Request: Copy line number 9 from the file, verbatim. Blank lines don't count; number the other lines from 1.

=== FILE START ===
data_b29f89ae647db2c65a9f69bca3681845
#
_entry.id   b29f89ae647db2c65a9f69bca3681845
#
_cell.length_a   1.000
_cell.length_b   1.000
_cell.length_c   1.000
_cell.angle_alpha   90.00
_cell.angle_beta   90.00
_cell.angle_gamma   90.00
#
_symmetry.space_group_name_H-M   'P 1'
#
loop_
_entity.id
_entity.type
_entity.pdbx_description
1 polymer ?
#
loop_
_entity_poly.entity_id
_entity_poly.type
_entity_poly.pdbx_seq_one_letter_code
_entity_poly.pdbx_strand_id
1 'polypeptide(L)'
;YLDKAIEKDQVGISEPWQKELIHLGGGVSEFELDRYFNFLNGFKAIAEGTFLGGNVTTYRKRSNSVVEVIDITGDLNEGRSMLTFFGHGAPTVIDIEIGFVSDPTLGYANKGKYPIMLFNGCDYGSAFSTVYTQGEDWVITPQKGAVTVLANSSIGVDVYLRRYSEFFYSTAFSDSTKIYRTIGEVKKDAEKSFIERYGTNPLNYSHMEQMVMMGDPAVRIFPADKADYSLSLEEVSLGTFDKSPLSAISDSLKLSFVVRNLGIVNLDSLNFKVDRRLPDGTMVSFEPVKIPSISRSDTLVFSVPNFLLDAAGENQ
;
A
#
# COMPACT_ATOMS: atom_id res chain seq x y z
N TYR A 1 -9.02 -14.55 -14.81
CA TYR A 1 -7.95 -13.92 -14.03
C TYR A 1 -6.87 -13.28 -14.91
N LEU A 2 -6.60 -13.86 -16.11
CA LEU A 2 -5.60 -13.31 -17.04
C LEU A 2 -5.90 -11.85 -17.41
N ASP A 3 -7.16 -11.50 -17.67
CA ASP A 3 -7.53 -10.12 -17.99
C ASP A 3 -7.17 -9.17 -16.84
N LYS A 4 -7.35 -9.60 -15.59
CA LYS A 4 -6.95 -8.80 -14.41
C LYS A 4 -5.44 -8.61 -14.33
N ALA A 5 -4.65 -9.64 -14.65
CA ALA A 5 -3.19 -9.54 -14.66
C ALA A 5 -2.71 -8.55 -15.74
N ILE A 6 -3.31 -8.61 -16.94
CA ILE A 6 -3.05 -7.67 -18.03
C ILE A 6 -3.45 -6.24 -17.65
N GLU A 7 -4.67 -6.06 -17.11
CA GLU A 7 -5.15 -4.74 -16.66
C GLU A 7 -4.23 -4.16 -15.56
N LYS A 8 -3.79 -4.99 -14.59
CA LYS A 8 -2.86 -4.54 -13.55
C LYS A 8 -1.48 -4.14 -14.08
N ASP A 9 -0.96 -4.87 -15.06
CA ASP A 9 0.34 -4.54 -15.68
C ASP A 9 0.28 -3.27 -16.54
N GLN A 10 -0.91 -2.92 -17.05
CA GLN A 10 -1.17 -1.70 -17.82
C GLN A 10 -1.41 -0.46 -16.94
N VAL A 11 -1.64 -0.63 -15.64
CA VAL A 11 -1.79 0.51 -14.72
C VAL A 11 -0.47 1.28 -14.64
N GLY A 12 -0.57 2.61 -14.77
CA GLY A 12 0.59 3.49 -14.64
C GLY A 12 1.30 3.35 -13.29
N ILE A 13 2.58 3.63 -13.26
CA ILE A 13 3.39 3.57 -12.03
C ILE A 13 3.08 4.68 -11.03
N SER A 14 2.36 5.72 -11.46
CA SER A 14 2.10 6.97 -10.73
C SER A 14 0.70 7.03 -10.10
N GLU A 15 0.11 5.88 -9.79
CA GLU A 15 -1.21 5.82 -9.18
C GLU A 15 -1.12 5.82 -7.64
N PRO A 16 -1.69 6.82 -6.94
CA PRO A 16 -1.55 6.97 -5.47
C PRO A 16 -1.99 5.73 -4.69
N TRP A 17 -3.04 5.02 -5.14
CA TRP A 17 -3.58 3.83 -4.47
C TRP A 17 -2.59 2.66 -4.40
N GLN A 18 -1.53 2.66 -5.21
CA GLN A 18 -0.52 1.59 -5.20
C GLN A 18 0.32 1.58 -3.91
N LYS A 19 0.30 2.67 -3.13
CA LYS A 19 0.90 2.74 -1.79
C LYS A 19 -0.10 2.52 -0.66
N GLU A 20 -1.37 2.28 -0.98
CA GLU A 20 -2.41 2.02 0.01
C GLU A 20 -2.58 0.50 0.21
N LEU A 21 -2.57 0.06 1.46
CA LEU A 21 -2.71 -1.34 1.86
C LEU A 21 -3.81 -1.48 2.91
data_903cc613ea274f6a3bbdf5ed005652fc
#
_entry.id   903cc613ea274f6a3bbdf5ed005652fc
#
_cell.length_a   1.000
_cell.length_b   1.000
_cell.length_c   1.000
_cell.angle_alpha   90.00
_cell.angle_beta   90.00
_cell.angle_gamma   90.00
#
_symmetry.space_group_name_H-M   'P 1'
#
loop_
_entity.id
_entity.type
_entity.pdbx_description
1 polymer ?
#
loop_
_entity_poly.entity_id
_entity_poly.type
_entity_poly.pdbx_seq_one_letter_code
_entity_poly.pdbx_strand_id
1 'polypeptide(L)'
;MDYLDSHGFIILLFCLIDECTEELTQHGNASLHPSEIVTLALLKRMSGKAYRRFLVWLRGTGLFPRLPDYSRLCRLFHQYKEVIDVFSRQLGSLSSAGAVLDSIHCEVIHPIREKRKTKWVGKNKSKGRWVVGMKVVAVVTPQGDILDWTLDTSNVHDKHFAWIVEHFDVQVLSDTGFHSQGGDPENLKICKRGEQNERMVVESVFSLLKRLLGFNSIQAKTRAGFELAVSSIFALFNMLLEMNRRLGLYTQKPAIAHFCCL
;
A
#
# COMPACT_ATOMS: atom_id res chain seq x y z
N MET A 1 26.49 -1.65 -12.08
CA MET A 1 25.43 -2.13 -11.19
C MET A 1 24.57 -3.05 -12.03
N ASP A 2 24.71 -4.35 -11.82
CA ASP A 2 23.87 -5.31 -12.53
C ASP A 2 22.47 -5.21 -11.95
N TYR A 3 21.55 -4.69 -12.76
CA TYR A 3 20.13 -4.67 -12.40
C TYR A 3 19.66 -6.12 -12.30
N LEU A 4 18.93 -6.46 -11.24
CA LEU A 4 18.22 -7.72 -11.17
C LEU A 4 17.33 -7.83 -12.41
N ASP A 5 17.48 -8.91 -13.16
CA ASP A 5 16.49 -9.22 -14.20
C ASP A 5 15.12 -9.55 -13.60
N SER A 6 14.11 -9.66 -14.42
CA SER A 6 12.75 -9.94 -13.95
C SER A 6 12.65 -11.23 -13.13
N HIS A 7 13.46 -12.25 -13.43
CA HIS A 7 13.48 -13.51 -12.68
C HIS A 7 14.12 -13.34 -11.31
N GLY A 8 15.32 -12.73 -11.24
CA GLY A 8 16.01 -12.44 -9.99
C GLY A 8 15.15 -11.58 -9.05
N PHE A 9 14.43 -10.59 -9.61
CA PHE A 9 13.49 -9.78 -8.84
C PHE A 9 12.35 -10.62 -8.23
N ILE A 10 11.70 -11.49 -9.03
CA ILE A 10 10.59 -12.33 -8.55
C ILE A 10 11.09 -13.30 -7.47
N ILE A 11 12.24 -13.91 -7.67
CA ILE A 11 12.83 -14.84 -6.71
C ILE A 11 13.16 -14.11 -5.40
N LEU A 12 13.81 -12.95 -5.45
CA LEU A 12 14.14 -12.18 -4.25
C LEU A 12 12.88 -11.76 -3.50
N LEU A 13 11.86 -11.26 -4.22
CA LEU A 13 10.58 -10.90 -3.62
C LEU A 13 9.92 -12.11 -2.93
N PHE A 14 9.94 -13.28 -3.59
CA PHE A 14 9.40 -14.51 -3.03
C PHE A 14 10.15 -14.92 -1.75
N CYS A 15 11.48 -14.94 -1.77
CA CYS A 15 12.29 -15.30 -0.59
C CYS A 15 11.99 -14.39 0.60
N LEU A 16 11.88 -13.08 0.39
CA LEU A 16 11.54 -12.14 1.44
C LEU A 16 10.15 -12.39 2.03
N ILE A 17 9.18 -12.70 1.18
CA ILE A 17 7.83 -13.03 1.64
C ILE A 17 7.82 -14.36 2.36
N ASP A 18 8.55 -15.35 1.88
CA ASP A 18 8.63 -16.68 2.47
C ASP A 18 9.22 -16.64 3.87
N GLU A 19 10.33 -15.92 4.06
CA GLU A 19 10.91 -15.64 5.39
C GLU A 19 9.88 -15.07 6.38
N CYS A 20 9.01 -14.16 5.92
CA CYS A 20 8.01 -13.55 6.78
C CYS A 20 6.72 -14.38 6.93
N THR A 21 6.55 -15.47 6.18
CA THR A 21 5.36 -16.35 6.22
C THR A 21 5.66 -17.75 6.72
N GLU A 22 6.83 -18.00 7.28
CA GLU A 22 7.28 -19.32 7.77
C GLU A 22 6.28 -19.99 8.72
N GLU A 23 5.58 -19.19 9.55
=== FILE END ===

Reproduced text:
_cell.angle_beta   90.00